Community health center in Elmira hosts lead screenings for children

Lena Weib

The Elmira Economic Opportunity Program location at 650 Baldwin St. (Phoebe Taylor-Vuolo/WSKG)

A new community health clinic in Elmira is now providing lead screenings for children, the first in a series of efforts to improve access to preventative care.

Valerie Fiore’s a third-year medical student from Lake Erie College of Osteopathic Medicine (LECOM). She’s been lead testing kids at the ACCEL clinic, between two and four years old.

Fiore pricks their finger to take a small blood sample. She makes sure to tell them if it might hurt a bit. She always explains to the children, and their caregivers, what she’s doing and what to expect.

“It’s important that you try to build that rapport while you’re in the office with them, or the exam room, and try to make them feel as comfortable as possible,” Fiore said. “And, of course, always offer a goodie at the end, like a lollipop.”

Valerie Fiore and Carolyn Corcoran, third-year medical students from Lake Erie College of Osteopathic Medicine. (Phoebe Taylor-Vuolo/WSKG)

The ACCEL clinic is located in the Ernie Davis Community Center at 650 Baldwin St. in Elmira. Many of the parents and children accessing testing are coming from the center’s Head Start program, which provides learning and activities for children from birth to five years old.

Carolyn Corcoran, also a third-year LECOM medical student, said some families don’t necessarily have consistent access to primary or preventative care.

The clinic screens children for elevated blood lead levels, but can also connect them with providers.

“It’s nice that we can be that link for them,” Corcoran said. “If they do have a high level, we can set them up with a pediatrician. But even if they just are curious about having a provider, that’s also something we can set up.”

A 2019 community health assessment of Chemung County found elevated lead levels in children under three were more than double the state average.

Kids are especially vulnerable to the risks of lead exposure. Children absorb four times as much lead as adults when exposed to the same source.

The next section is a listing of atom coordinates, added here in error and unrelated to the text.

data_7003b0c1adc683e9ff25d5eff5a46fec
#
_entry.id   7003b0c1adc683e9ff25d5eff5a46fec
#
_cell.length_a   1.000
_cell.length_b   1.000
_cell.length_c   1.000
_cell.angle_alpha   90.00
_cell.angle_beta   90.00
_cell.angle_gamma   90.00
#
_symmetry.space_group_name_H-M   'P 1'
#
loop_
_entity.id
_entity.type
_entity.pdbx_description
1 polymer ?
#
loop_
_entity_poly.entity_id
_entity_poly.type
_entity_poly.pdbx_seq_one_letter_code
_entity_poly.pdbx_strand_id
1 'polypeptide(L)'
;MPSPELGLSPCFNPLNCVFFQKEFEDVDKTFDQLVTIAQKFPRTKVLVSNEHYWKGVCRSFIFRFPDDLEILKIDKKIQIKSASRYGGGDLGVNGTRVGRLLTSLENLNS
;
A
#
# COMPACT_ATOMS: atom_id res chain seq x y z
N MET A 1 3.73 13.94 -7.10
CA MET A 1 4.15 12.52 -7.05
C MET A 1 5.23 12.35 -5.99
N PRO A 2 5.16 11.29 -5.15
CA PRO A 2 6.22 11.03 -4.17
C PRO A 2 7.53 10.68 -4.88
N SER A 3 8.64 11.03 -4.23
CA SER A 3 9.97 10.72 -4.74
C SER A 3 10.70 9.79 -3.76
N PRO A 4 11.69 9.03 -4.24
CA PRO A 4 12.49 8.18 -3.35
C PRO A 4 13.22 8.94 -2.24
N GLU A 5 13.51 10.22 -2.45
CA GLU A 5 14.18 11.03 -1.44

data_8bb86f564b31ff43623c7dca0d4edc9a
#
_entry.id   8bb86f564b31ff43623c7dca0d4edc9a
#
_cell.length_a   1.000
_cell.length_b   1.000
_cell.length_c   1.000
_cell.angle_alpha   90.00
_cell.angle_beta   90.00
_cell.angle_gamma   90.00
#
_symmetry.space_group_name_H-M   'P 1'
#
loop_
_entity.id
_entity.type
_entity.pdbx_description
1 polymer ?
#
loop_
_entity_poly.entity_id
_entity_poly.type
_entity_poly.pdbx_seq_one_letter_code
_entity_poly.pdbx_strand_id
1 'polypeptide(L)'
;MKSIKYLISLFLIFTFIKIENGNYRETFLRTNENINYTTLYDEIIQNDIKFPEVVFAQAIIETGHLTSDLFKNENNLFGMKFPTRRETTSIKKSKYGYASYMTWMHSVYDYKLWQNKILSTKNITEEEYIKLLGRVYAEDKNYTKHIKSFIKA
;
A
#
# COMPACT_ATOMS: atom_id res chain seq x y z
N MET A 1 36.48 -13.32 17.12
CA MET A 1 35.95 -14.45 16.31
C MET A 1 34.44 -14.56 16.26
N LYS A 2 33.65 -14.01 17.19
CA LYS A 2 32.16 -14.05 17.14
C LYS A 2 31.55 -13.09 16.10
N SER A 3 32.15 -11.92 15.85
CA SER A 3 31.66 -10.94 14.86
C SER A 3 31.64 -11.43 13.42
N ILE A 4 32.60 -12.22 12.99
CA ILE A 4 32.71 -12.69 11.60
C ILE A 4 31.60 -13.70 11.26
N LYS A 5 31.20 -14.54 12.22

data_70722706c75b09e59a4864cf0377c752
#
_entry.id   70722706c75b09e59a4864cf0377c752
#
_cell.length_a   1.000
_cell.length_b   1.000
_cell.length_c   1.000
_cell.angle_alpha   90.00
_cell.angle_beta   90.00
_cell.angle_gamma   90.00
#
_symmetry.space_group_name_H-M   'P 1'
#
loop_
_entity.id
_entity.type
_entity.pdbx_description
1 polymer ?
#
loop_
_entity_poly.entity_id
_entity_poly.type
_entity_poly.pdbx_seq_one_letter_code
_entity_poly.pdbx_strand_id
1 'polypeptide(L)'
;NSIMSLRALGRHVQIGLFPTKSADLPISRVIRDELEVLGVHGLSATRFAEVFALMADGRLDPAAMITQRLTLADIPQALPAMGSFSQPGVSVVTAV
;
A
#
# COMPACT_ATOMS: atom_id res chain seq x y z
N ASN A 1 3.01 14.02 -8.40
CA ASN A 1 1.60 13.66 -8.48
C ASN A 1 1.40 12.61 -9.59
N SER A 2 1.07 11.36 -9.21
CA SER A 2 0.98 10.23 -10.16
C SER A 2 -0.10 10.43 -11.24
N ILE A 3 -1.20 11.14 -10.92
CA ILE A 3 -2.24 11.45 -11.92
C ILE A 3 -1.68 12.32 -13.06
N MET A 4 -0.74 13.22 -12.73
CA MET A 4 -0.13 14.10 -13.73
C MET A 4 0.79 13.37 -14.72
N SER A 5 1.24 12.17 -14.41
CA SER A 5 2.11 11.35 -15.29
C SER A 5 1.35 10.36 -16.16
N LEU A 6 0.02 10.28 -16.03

Zack Fryda is a medical student in charge of supervising the lead screenings at ACCEL. He said for low-income children, lead exposure is just one of many negative social determinants of health. Elevated lead levels have been shown to hurt development in children.

“So now they have emotional dysregulation, autonomic dysfunctions, behavioral issues. And that’ll last a lifetime, in addition to already being disprivileged by the income level of their family,” Fryda said.

The 2019 community health assessment found a link between poor quality housing and health in Elmira’s low-income neighborhoods. Over 90 percent of Elmira’s housing was built before 1950. The age of housing often affects the risk of lead exposure. The study also found residents of lower-income neighborhoods in Elmira experienced the highest rates of emergency room visits due to asthma and COPD.

Andrea Ogunwumi is the executive director of Elmira’s Economic Opportunity Program, which runs the clinic. She said they’d discussed the idea for a community health center for years. The 2019 assessment helped focus on specific health issues experienced by Elmira residents.

Andrea Ogunwumi, the executive director of Elmira’s Economic Opportunity Program, in the ACCEL clinic. (Phoebe Taylor-Vuolo/WSKG)

“One area identified was around having safe, affordable housing, and lead levels were high, so we began to work collectively, as a community, to try to address those issues,” Ogunwumi said.

The ACCEL clinic is the result of a grant from Excellus Blue Cross Blue Shield. Arnot Health,* the Chemung County Health Department, Common Ground Health, and LECOM all contributed to the project.

Because the ACCEL clinic is in the same building as Head Start programs and after school activities, kids are already coming in and out. That means it’s a bit easier for parents to stop in for a screening.

Ogunwumi said that’s an important part of preventative care; making access as natural, easy and familiar as possible.

“[It’s] in their community, accessible, easy access, no barriers or blockers to get here. And to be in an environment where you feel welcomed, and have an opportunity now to meet some doctors,” Ogunwumi said.

If a child does test high, the team makes a follow-up appointment with a pediatrician. The health center will do screenings every Thursday from 2 p.m. to 4 p.m. Caregivers can call or go online to make appointments.

After lead testing, the clinic will phase in mental health and diabetes screenings for adults in the community.


*Arnot Health is a WSKG underwriter. 

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